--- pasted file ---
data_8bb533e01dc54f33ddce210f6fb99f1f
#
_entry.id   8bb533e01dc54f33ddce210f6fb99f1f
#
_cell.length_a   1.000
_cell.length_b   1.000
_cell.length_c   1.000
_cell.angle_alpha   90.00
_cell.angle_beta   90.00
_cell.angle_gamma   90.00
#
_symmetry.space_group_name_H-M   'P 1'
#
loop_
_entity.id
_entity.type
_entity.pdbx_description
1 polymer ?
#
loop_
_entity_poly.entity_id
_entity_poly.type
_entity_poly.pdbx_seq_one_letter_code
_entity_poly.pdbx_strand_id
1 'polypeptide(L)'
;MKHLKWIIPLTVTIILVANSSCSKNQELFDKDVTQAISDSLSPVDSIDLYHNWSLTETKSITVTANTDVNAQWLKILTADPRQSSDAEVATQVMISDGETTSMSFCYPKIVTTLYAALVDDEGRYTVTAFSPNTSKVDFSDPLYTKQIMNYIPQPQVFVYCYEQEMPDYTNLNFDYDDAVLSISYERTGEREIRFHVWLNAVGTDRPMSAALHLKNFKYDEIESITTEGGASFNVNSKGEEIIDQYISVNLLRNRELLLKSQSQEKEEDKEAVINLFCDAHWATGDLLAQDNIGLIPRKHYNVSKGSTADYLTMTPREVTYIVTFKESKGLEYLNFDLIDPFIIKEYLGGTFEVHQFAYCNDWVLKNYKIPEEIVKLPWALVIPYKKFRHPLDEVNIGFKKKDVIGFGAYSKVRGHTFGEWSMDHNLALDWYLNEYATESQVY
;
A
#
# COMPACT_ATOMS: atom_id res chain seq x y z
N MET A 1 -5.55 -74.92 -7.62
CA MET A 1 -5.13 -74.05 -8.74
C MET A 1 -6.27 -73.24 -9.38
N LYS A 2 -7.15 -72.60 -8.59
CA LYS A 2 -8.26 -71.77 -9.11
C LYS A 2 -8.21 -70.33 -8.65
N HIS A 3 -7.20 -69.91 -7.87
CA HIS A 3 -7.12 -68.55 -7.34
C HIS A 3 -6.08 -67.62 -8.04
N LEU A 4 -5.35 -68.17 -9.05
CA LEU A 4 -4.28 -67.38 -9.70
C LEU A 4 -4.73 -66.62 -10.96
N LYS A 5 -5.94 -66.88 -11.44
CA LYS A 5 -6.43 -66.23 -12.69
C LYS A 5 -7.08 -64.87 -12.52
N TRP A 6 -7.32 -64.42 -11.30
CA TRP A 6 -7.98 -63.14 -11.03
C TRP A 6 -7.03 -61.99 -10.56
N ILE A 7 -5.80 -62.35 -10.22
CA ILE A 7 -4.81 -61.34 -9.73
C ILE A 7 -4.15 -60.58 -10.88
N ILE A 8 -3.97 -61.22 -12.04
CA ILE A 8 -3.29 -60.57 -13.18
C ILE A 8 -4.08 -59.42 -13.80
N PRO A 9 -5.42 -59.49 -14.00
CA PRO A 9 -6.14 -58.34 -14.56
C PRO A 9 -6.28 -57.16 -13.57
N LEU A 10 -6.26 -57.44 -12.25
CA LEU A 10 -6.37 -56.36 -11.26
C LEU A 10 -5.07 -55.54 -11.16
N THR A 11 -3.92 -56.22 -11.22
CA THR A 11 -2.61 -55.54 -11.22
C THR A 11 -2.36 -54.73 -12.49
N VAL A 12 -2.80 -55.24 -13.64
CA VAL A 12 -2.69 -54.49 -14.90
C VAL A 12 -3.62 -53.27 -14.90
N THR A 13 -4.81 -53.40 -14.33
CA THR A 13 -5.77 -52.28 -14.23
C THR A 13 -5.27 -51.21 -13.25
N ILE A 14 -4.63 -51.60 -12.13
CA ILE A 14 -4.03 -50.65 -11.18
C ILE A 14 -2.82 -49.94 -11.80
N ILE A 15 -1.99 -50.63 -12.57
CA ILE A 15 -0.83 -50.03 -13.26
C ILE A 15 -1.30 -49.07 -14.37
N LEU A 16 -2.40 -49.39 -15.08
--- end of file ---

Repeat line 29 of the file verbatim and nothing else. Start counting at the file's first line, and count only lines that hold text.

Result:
#